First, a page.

10 Ways to Make the Most of an Informational Interview
By Caroline M.L. Potter, Yahoo! HotJobs
Don't have any prospects for a job interview? Try setting up some informational interviews. A great way to grow your network and gain knowledge, informational interviews can be a gateway to your next professional opportunity. Use these tips to maximize their potential and drive your career forward.
Jason Seiden, the author of How to Self-Destruct: Making the Least of What's Left of Your Career, advises professionals to make sure the prospect is open to the notion of an informational interview. "My advice is not to pursue people who aren't interested," he says. "It's like the same rule from referrals or college recommendations. If you have to ask twice, abort."
Go in with Goals
Be sure to stick to your agenda. "The job seeker has specific goals, which may be to get a realistic assessment of the market and/or the job seeker's qualifications for the currently available positions, or names of hiring managers, or tips on which professional associations to contact regarding meetings or job banks," says Linda Carlson, a Seattle-based author and marketing consultant.
"The key to a successful informational interview is establishing a human connection and mutual interest quickly," says Nancy Ancowitz, a business communication coach in New York City. "The more the job seeker does her homework by researching the company and the interviewer, shows gratitude and expresses genuine interest, the better."
Career-changer Charlene McNary, who blogs about her job search and has been on several successful informational interviews, stresses the importance of asking for information, not jobs. "If you focus on just looking for jobs, the person you're interviewing will feel used, and you'll get nowhere," she says.
Mind Your Manners
Based on a few negative experiences from granting informational interviews, Carlson states, "The job seeker must be professional, courteous and appreciative of any help provided and pick up the check for coffee, lunch or breakfast, etc." Don't ask your interviewer to pay for -- or even split -- a check.
"When job seekers go on informational interviews, they should request referrals from the interviewer for additional people who may be willing to meet with them," says Sharon Reed Abboud, a career strategist and author of All Moms Work: Short-Term Career Strategies for Long-Range Success. "Then, they should meet with those people and request additional referrals. It is not a waste of time. Even if they do not receive a job tip, the job seeker's network will expand outwards like a web."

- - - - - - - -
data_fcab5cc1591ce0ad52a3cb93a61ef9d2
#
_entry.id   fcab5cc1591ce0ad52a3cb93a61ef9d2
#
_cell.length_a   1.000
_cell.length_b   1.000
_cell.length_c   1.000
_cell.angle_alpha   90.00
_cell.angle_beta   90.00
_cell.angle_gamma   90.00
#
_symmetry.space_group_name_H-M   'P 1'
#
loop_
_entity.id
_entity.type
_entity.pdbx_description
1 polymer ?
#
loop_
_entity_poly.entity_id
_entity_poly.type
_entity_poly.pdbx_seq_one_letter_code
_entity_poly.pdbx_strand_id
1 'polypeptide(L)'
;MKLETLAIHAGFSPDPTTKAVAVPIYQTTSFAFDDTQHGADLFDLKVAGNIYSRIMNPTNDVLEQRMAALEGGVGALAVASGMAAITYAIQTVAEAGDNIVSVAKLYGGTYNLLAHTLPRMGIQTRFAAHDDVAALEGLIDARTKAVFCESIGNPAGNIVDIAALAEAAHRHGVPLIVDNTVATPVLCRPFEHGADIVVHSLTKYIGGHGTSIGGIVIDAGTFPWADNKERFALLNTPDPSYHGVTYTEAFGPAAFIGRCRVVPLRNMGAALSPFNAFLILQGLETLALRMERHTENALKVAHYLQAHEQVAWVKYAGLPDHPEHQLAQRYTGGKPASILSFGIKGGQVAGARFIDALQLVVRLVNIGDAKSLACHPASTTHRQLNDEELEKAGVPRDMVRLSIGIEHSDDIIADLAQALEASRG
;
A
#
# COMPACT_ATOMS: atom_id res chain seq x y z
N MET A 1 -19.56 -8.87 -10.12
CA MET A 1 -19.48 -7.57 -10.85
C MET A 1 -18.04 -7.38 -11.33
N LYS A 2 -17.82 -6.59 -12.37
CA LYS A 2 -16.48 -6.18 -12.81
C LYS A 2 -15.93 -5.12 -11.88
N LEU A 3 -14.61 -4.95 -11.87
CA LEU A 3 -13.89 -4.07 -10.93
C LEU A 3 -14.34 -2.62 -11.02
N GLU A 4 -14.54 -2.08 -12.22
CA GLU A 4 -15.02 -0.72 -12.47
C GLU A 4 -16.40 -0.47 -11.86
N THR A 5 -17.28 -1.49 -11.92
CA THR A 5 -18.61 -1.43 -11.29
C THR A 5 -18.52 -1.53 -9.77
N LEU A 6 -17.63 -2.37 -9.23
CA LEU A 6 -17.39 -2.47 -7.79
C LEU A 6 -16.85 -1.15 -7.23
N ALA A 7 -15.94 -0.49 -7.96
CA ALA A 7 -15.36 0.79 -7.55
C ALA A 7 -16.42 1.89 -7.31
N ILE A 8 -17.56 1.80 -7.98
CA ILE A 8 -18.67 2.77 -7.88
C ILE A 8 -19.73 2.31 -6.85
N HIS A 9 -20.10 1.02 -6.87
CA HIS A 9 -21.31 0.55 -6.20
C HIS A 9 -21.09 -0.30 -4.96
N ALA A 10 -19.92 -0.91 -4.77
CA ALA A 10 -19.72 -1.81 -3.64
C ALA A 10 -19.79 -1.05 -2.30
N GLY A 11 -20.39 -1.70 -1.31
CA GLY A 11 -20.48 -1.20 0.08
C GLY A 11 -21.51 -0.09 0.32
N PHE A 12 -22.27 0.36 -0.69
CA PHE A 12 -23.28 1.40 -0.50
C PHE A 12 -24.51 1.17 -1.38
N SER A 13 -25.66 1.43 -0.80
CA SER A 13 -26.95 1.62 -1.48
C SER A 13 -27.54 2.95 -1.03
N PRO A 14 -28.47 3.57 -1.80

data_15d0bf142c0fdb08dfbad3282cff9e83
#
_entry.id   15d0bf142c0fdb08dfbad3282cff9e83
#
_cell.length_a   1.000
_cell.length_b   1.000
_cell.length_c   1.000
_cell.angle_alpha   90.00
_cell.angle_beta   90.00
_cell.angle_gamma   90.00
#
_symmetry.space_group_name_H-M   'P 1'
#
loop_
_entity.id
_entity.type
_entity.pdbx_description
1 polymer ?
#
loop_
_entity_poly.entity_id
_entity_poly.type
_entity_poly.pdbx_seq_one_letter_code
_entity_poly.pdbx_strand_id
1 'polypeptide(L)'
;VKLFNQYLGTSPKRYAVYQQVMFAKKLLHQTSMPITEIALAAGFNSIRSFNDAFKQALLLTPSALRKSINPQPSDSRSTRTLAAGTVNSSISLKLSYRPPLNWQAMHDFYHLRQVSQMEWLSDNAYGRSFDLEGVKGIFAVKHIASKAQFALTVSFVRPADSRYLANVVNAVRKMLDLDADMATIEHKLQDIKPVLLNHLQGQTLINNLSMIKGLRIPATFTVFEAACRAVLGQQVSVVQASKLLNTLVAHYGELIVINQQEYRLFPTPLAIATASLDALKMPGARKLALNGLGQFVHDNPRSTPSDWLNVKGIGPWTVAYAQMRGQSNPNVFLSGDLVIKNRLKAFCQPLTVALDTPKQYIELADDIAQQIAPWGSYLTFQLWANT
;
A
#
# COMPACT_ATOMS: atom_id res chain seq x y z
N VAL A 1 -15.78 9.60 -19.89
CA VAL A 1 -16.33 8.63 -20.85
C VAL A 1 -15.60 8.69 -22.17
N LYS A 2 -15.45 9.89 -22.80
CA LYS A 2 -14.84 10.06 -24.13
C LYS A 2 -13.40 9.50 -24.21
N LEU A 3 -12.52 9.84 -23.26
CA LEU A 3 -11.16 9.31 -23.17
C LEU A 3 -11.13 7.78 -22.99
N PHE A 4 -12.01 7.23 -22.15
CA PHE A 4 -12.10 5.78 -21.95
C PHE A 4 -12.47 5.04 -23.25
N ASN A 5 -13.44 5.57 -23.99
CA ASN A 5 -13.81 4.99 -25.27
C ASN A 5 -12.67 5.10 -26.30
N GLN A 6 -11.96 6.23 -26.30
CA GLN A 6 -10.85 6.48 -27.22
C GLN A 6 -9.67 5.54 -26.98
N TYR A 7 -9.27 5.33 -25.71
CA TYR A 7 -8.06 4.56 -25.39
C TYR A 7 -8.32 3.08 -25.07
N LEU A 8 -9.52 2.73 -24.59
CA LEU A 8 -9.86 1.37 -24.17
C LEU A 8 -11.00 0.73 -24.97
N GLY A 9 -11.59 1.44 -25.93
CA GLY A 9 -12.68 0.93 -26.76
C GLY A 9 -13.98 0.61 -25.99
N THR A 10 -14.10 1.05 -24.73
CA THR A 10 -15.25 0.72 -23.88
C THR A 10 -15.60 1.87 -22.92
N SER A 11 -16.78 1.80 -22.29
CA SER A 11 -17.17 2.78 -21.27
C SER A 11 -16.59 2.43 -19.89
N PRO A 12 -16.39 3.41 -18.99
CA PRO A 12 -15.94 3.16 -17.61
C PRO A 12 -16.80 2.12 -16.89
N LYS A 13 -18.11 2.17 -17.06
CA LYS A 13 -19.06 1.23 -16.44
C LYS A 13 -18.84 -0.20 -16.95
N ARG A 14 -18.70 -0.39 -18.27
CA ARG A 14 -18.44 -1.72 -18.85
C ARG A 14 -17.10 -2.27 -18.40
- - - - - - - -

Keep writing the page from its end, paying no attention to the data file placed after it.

Keep Time on Your Mind
Job search mentor Roberta Chinsky Matuson urges interviewees to mind the time. "If you ask for 15 minutes, then that is all you should expect," she says. "If it appears you are running over, inform the person that it looks like your time is just about up. If need be, ask for permission to ask one more question -- and wait until permission is granted before doing so."
Location, Location, Location
While some folks may request an out-of-office chat, Duncan Mathison, speaker and co-author of Unlock the Hidden Job Market, says in-office settings are usually better for informational meetings. "Lunch or coffee is expensive for tight budgets and the setting is often noisy and distracting," he says. "In addition, the person with whom you are interviewing will be closer to their important information in their office -- company information, contacts, their computer to send introductory emails and so forth."
Offer Up a Helping Hand
Career expert Barbara Safani, author of Happy About My Resume: 50 Tips for Building a Better Document to Secure a Brighter Future, advises job seekers to ask if there is anything they can help the other person with. "This deepens the relationship and makes the conversation less about them," she says. "When there is reciprocity and a genuine effort to help each other, the job seeker is less likely to come across as desperate."
Show Your Gratitude
"Soon after the interview, be gracious and send a thank-you note to the interviewer and, if applicable, the person who connected the two of you," Ancowitz adds. "Also, remind yourself that it's important to have many irons in the fire when looking for a job, and this is just one of them.